Since different countries have dissimilar political systems and cultural traditions, there are variations in education management systems, government–school relationships in terms of power allocation, and the resultant issues, contradictions, and conflicts. Dimmock ( 1993 ) teamed up with scholars from many countries to conduct an in-depth study of the relationship between SBM and school effectiveness in various contexts. American and German scholars jointly estimated the significance of school autonomy for different countries and regions based on the 2000–2009 PISA panel data (Hanushek et al. 2013 ). Higham and other scholars (Higham and Earley 2013 ) studied the relationship between school autonomy and government control in the United Kingdom from the school leaders’ perspective, Zhu ( 2016 ) analyzed the United Kingdom’s basic model for education governance, while Wilkins ( 2015 ) conducted a study on the way the UK government strengthened its supervision over public schools through specialized inspection tools to achieve “control over the controlling power.”

Ko and his colleagues ( 2016 ) studied the development of school autonomy and the accountability system in Hong Kong since the implementation of SBM in the 1990s. Xia with her team (Xia et al. 2017 ) made a comparative analysis of the similarities and differences between China and the United States in terms of the issues that arose from school autonomy and raised two main issues: (a) seeking an optimal balance between the government’s external and centralized control of schools and school autonomy and (b) seeking an optimal balance between the principal’s and teachers’ respective powers within the school’s context. Hanushek et al. ( 2013 ) used the 2000–2009 PISA data of more than a million students in 42 countries to study the correlation between school autonomy and student performance, as well as variations in that correlation among different countries. They found that school autonomy had positive impacts on student performance in developed countries and those with high PISA scores but had negative impacts for developing countries and those with low PISA scores.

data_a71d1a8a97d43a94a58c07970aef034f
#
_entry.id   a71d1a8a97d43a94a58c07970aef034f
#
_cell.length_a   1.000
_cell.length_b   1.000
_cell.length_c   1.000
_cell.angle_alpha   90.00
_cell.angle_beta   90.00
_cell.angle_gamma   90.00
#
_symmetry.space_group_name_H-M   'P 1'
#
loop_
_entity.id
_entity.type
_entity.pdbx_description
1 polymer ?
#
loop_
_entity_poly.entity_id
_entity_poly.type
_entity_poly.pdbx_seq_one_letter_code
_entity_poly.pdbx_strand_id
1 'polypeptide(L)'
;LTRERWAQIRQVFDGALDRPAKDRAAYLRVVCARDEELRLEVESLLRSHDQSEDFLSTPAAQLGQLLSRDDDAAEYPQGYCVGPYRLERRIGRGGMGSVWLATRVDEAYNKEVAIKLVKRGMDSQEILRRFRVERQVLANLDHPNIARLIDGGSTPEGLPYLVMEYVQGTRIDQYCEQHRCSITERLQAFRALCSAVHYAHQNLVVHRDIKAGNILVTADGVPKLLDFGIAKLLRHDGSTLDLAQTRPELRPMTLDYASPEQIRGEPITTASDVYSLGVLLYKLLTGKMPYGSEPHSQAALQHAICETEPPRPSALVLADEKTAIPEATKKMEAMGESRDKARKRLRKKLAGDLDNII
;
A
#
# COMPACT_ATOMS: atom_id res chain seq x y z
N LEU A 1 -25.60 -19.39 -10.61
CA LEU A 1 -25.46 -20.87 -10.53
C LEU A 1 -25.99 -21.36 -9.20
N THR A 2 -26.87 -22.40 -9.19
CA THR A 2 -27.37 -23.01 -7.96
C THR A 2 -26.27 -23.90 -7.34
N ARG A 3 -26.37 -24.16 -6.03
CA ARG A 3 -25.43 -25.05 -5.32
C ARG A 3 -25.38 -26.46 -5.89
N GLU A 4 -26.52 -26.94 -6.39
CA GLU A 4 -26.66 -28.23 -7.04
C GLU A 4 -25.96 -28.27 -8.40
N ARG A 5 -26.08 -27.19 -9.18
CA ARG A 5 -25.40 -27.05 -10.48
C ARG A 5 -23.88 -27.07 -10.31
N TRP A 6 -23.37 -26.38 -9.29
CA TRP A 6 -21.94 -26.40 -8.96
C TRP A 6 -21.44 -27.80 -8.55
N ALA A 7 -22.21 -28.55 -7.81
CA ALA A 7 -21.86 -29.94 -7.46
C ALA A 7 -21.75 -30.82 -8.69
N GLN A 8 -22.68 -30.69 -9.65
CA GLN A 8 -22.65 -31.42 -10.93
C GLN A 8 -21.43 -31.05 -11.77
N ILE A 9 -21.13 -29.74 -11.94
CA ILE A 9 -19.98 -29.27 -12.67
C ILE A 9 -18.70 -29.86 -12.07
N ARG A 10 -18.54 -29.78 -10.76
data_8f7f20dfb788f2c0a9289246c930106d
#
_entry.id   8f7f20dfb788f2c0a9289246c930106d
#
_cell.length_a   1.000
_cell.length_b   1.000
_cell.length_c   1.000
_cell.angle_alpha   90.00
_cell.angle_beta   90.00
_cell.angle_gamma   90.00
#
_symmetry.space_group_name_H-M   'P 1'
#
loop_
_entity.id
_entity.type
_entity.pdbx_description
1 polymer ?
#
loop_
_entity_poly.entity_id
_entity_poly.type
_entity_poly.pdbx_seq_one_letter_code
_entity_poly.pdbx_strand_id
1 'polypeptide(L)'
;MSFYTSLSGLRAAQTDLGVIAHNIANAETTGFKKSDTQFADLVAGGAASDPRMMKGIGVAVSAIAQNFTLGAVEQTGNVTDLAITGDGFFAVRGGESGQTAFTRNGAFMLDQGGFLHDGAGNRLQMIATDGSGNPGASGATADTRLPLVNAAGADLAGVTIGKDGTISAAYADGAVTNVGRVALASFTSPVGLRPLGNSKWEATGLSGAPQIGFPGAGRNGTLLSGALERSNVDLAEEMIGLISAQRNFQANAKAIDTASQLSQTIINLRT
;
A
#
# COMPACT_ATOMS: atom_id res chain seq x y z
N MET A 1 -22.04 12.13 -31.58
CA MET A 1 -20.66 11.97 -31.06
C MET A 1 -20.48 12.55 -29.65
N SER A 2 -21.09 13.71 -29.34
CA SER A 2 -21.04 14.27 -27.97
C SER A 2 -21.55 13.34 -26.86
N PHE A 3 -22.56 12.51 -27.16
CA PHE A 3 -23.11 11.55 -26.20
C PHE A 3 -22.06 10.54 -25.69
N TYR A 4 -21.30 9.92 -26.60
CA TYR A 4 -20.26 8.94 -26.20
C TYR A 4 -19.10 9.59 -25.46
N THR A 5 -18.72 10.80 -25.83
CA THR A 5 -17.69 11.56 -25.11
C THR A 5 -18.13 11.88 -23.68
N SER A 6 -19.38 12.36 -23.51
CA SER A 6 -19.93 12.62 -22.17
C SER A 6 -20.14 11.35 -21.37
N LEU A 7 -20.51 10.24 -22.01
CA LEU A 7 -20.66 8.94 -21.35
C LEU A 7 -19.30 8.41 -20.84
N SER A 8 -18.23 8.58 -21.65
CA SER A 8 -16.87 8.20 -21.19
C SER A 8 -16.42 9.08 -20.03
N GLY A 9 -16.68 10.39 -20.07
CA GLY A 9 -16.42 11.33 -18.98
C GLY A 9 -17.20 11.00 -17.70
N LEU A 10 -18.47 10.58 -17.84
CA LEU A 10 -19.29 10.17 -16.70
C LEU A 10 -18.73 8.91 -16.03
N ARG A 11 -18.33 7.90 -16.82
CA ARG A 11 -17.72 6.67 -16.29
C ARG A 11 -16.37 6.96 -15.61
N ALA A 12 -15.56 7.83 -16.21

China had a highly centralized political system and planned economy for a long time. However, the reform and opening-up policy has been implemented since 1978, which focuses on economic development. In 1985, the Central Committee of the Communist Party of China (CCCPC) issued the CCCPC’s Decision on the Reform of the Education System (《中共中央关于教育体制改革的决定》) and proposed to “resolutely streamline administration and delegate power to expand school autonomy” (CCCPC 1985 ). Following that was the agenda for education reform that included promoting reform of the education management system and facilitating school autonomy. China began exploring a developmental path toward a socialist market economy since 1990. At the same time, it began to seek for establishing an education system that was compatible with the socialist market economic system. The establishment of a modern school system was proposed for the first time in the Outline of the National Plan for Medium- and Long-term Education Reform and Development ( 2010–2020 ) (《国家中长期教育改革和发展规划纲要 (2010–2020年)》), which was issued by the Chinese government in 2010. The document stated that “in order to meet the requirements for reforming the state’s administrative and management system, the government’s management authority and responsibilities, as well as the authority and responsibilities relating to the operation of all levels and types of schools, are to be clearly defined”; “separation between politics and schools, and between supervision and operations, are to be promoted”; and “the government and its departments must establish service awareness, improve management methods, establish perfect supervisory mechanisms, reduce and standardize the number of items that schools have to get administrative approval for, and provide legal protection for schools to fully exercise autonomy and assume the corresponding responsibilities” (CCCPC and the State Council 2010 ).